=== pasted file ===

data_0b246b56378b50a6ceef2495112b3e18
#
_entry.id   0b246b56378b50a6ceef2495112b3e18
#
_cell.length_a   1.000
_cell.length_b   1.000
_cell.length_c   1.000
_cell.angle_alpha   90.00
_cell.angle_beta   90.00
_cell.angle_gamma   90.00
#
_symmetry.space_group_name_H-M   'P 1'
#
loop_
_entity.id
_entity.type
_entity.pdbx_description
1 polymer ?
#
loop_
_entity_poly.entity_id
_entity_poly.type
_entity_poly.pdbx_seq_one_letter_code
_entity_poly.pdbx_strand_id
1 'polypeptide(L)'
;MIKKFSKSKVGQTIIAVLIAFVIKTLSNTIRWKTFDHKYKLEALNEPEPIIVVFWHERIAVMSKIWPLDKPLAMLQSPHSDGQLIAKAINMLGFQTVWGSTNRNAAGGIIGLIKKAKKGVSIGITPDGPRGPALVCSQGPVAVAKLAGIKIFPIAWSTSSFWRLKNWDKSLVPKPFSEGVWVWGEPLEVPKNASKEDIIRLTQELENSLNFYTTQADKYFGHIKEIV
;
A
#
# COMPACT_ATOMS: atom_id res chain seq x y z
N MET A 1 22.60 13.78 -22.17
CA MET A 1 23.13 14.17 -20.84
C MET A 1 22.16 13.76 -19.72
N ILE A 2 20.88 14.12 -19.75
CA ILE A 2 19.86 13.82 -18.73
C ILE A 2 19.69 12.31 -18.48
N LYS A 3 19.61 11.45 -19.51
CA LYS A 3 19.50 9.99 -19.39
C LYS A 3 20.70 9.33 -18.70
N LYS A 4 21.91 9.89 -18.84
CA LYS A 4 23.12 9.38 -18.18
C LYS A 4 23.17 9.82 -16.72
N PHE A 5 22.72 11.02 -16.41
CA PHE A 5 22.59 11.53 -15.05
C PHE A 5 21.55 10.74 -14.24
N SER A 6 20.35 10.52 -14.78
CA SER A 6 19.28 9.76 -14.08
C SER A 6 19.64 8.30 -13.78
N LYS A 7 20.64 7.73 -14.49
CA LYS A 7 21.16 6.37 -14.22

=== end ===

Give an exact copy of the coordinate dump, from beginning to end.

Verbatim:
data_0b246b56378b50a6ceef2495112b3e18
#
_entry.id   0b246b56378b50a6ceef2495112b3e18
#
_cell.length_a   1.000
_cell.length_b   1.000
_cell.length_c   1.000
_cell.angle_alpha   90.00
_cell.angle_beta   90.00
_cell.angle_gamma   90.00
#
_symmetry.space_group_name_H-M   'P 1'
#
loop_
_entity.id
_entity.type
_entity.pdbx_description
1 polymer ?
#
loop_
_entity_poly.entity_id
_entity_poly.type
_entity_poly.pdbx_seq_one_letter_code
_entity_poly.pdbx_strand_id
1 'polypeptide(L)'
;MIKKFSKSKVGQTIIAVLIAFVIKTLSNTIRWKTFDHKYKLEALNEPEPIIVVFWHERIAVMSKIWPLDKPLAMLQSPHSDGQLIAKAINMLGFQTVWGSTNRNAAGGIIGLIKKAKKGVSIGITPDGPRGPALVCSQGPVAVAKLAGIKIFPIAWSTSSFWRLKNWDKSLVPKPFSEGVWVWGEPLEVPKNASKEDIIRLTQELENSLNFYTTQADKYFGHIKEIV
;
A
#
# COMPACT_ATOMS: atom_id res chain seq x y z
N MET A 1 22.60 13.78 -22.17
CA MET A 1 23.13 14.17 -20.84
C MET A 1 22.16 13.76 -19.72
N ILE A 2 20.88 14.12 -19.75
CA ILE A 2 19.86 13.82 -18.73
C ILE A 2 19.69 12.31 -18.48
N LYS A 3 19.61 11.45 -19.51
CA LYS A 3 19.50 9.99 -19.39
C LYS A 3 20.70 9.33 -18.70
N LYS A 4 21.91 9.89 -18.84
CA LYS A 4 23.12 9.38 -18.18
C LYS A 4 23.17 9.82 -16.72
N PHE A 5 22.72 11.02 -16.41
CA PHE A 5 22.59 11.53 -15.05
C PHE A 5 21.55 10.74 -14.24
N SER A 6 20.35 10.52 -14.78
CA SER A 6 19.28 9.76 -14.08
C SER A 6 19.64 8.30 -13.78
N LYS A 7 20.64 7.73 -14.49
CA LYS A 7 21.16 6.37 -14.22